Rick Shory

Offering a little something you might not otherwise have

grape leaf and portion of oats before rolling

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Toscan oatmeal dolmas

Don’t expect these dolmas to taste like the usual Mediterranean grape leaf rolls. They’re a sensation all to themselves.

Grape leaf cuisine can be a way for the modern gardener to eat more seasonal greens. Grape leaves are perfectly edible alone. If you taste one, you’ll find it pleasantly tart, but a bit dry and fibrous. They need a rich, volumous filling to help chew.

Grape leaves come in May and early June when other greens can be scarce. The winter greens have finished, but the summer plants not yet big. I say “come” because grape greens may literally fall off the vine.

Grape plants are not very intelligent. Sometimes they put out shoots into open air, where there is nothing for support.

upright unsupported grape shoots

Grape shoots growing straight up.

When these shoots get too long, they snap off, yielding yard-long strings of tender grape leaves.

grape shoot that snapped off the vine

First you catch your grape leaves.

The ancient Toscans would have scoffed at the idea of buying brined grape leaves, instead making use of this windfall. Rather than letting the goats eat them up, the frugal Toscans invented oatmeal dolmas.

The ancient Toscans, a seafaring people, were in trade contact with the Scottish Isles, mainly because they liked the music. Naturally, they would also borrow from the cuisine. The Toscans didn’t have time to go out and buy fifteen different spices (especially when they were seafaring). Instead of an elaborate Mediterranean style dish, which takes all day, they came up with the simplest grape leaf rolls — oatmeal.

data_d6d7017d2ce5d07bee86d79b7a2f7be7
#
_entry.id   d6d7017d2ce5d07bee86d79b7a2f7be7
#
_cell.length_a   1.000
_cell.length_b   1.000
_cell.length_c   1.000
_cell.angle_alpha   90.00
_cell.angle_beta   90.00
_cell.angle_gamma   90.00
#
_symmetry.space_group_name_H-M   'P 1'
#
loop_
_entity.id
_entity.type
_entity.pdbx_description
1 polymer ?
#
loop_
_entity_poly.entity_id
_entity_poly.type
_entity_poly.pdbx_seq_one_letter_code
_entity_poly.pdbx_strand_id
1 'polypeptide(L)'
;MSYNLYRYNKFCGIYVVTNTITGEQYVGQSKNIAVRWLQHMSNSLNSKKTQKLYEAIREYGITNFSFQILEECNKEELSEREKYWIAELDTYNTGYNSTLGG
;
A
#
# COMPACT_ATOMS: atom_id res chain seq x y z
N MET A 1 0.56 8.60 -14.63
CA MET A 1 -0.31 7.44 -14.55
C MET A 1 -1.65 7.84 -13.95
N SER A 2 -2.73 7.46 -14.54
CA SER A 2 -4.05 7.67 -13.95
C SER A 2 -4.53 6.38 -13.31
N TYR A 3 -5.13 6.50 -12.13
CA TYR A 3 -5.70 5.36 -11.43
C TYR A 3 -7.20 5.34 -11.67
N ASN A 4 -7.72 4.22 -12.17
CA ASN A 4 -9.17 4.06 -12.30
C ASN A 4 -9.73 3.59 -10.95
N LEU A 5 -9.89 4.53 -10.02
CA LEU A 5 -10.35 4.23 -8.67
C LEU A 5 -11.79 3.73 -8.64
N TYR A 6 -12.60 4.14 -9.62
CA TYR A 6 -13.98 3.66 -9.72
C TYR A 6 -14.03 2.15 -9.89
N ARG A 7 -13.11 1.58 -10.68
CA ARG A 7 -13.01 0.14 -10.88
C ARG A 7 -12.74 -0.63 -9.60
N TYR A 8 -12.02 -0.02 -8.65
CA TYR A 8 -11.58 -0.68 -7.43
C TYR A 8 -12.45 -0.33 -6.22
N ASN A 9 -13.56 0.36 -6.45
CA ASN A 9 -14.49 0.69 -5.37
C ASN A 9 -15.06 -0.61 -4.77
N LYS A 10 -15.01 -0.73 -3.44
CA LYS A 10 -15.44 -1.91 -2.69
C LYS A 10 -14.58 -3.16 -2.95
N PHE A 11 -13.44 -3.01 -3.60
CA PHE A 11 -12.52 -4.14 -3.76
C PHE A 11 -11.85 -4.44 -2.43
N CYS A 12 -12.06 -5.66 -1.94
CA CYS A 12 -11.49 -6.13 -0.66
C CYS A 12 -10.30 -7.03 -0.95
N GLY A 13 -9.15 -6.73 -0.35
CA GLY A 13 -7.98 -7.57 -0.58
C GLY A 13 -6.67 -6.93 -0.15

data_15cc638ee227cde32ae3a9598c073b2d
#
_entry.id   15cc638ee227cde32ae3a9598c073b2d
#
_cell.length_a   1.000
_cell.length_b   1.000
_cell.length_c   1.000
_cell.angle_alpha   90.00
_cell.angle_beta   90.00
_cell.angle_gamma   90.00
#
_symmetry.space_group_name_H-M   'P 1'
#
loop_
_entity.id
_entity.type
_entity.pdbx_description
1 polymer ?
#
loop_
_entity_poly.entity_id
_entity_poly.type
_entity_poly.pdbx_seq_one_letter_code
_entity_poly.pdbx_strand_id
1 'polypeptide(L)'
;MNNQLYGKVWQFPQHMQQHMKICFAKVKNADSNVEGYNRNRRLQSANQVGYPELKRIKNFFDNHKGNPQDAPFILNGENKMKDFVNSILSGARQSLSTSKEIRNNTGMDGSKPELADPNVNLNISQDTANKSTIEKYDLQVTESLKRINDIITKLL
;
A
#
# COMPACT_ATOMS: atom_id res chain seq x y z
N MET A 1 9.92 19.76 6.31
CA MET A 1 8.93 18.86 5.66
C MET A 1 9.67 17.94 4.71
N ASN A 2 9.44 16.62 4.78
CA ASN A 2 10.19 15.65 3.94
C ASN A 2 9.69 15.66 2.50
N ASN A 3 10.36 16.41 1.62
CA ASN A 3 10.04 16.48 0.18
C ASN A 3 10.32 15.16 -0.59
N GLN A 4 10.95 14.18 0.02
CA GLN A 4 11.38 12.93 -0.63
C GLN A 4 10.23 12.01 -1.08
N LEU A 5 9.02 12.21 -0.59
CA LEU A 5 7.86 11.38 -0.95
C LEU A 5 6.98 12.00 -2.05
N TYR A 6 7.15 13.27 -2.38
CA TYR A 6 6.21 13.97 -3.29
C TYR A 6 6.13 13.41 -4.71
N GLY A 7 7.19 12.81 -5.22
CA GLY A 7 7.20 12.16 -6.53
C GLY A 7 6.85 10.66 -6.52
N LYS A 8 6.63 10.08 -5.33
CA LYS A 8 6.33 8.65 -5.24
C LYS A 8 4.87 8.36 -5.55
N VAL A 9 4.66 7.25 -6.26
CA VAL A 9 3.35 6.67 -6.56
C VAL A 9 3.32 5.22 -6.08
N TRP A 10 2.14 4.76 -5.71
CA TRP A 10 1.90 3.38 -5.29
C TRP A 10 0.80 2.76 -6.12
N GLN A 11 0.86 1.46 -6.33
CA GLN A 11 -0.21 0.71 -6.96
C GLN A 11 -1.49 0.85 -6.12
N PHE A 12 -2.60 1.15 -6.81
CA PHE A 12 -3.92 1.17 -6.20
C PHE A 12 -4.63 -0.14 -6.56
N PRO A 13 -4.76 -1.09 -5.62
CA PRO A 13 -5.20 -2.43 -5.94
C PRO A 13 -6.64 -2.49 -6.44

The word “dolma”, from the Turkish verb “dolmak”, means “to be filled,” However, in Toscan, “dolma” is a euphemism for, “Stop whining and eat! There are starving children in Scotland”.

How to:
Make a batch of oatmeal. Size depends on how many grape leaves you have.

bowl of cooked oatmeal

Don’t skimp on the goodies.

It’s especially good with raisins and lots of nuts.

grape leaf and portion of oats before rolling

Big leaf, little leaf, eat more greens.

Put a portion on the base of a grape leaf, and roll it up. If you got your leaves from an actual grape vine, there will be bigger leaves and smaller ones. The small ones are of course too small to make their own dolmas. You can tuck a small leaf inside a larger one, to help fill any holes.

rolled up dolma

Rolled up!

You don’t need to blanch the leaves or anything. Just roll them up. Then, put them in an InstantPot, with a little water, and pressure cook for 20 minutes. That’s all there is to it.

dolmas in InstantPot

A small test batch, for breakfast.

It is not known how the ancient Toscans cooked these dolmas, before the modern InstantPot, perhaps the radioactive hot springs that dot the Toscan landscape.

grape bud clusters

You can add the tender bits for an added treat.

Each oatmeal dolma will make one or two bites. The tartness of the grape leaf is reminiscent of fruit. Be sure to eat them outdoors, preferably overlooking the sea.


white grit with ruler showing few mm size

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Clean the grit out of sesame seeds

Use water flotation to remove the grit (small rocks) from sesame seeds.

I have been piqued that even high quality sesame seeds contain grit. There’s the disconcerting crunch between my teeth, when eating food made from these sesame seeds. You don’t want to wear out your teeth, chewing rocks! A cracked tooth can cost thousands of dollars to repair. Who needs that?